It seems to me Jesus knows us well enough to know we need to be around other Christians.  We can encourage each other.  Teach each other.  Advise each other.  Worship with each other.  So we should be together.

But there remains a lot of freedom to find the gathering most helpful to each person maturing and remaining faithful to Jesus.

I’m certainly as political as anyone.  I worked in politics in Washington, DC, for 15 years.  And while I had my preferences regarding the outcome of yesterday’s election.  I sadly disheartened by how many people are truly being rude and unkind in celebrating their victory, or agonizing over their loss.

Please remember it’s possible to disagree, without being disagreeable.

If you’ve ever wondered, please read this series by Mike Cope, who lost his daughter: PreacherMike

Sometimes, we have to find new words to make the same points, because if we use the same words we’ve always used, we think we’ve heard it before, so we kind of “tune out.”

Most Christian believe they have some understanding of what it means to live a Christ-like life.  Most Christians believe they understand the message of the gospel of Jesus.  But why then, do so many Christians have such a difficult time doing the things that Jesus would do … that is, loving others, the way Jesus loved us (John 13:34).

One way of answering that question is to recognize that being like Jesus is inconvenient.  And here in the US, life is all about convenience.  We shop online because it’s more convenient that going to the store.  We shop in stores because it’s more convenient than shopping online.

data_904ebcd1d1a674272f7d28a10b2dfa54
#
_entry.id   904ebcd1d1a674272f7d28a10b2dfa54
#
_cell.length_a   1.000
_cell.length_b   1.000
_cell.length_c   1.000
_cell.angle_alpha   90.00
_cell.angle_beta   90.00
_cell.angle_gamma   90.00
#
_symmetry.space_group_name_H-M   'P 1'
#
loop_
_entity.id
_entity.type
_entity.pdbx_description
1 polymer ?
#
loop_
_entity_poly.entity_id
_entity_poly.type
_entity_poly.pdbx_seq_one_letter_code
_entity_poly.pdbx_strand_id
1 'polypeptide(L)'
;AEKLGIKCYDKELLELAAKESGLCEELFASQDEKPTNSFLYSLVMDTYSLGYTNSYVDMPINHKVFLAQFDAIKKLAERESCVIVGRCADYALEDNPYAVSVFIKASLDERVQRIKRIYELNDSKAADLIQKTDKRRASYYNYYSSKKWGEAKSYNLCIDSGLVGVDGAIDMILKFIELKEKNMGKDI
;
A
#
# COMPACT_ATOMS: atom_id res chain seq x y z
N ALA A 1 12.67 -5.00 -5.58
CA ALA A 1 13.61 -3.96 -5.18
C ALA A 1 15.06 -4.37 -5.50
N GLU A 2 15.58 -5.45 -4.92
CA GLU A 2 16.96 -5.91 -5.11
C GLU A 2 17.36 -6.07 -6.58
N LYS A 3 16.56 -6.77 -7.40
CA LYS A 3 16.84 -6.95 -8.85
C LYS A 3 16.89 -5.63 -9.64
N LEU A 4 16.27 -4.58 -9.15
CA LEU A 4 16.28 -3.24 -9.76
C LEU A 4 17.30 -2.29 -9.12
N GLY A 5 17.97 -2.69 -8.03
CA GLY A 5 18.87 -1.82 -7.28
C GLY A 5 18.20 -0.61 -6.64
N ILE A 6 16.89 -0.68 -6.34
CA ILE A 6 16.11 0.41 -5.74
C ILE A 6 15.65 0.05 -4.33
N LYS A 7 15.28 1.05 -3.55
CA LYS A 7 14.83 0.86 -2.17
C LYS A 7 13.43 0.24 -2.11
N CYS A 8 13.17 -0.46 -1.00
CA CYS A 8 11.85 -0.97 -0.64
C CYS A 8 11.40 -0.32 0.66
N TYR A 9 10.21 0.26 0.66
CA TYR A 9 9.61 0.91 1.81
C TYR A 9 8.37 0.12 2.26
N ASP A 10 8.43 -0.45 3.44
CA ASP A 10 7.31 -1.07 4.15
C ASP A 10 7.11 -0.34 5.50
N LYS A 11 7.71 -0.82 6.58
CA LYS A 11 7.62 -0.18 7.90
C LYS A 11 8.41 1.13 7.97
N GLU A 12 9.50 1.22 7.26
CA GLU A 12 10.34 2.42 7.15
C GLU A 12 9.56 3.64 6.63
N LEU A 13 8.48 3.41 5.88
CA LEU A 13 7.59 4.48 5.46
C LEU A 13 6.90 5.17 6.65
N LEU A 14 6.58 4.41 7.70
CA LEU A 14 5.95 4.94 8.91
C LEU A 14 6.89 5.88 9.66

Starbucks has been known to have stores across the street from each other, because it’s more convenient for customers not to have to cross the street to buy a fancy (or even a plain) cup of coffee.

But being like Jesus … giving ourselves to others, for their good, expecting nothing in return … is inconvenient.  It requires me to go out of my way to do something for someone else.  It means conforming to another person’s scheduling preferences, rather than my own.

Spending my money on someone else, rather than myself, is inconvenient.

Spending my time with someone else, rather than doing what I want to do, is inconvenient.

Sometimes we have to make reasonable choices, but if we only do what’s convenient for us, then we should also ask who is master of our life — me or Jesus.

When I was younger  — I’ve passed the 60 mark — I actively engaged in what I now label as the “endless doctrinal debates.”

I won’t say they are useless, but they do get pretty close.  As I read the Text, especially the gospels, Jesus pretty steadfastly chastises the Pharisees and Sadducees for their pre-occupation with and arguments about Jewish doctrine.  Just because the issues may have changed — and not all of them have — I’m skeptical Jesus’ view would change.

Jesus seemed pre-occupied with forgiveness and charity ….

Even when individuals were obviously guilty, Jesus overlooked their guilt and showed them love.  And with his parables, he often only hinted at a better way … rarely “laying down the law.”

I cannot say I’ve done an exhaustive review to confirm the following point, but I’m pretty it’s accurate:  most of the doctrinal issues Christians argue about are based upon statements by someone other than Jesus — perhaps the writings of the Apostles, or Luke.  Rarely, if ever, do we argue over things Jesus said.

As I’ve noted before, the only time in the Text, where Jesus describes his own words as “commands” are in John 13 and John 15.  Both times, he says he’s giving them a new command, to love another the way He loved us.

Oh, how I wish we would be pre-occupied with doing that.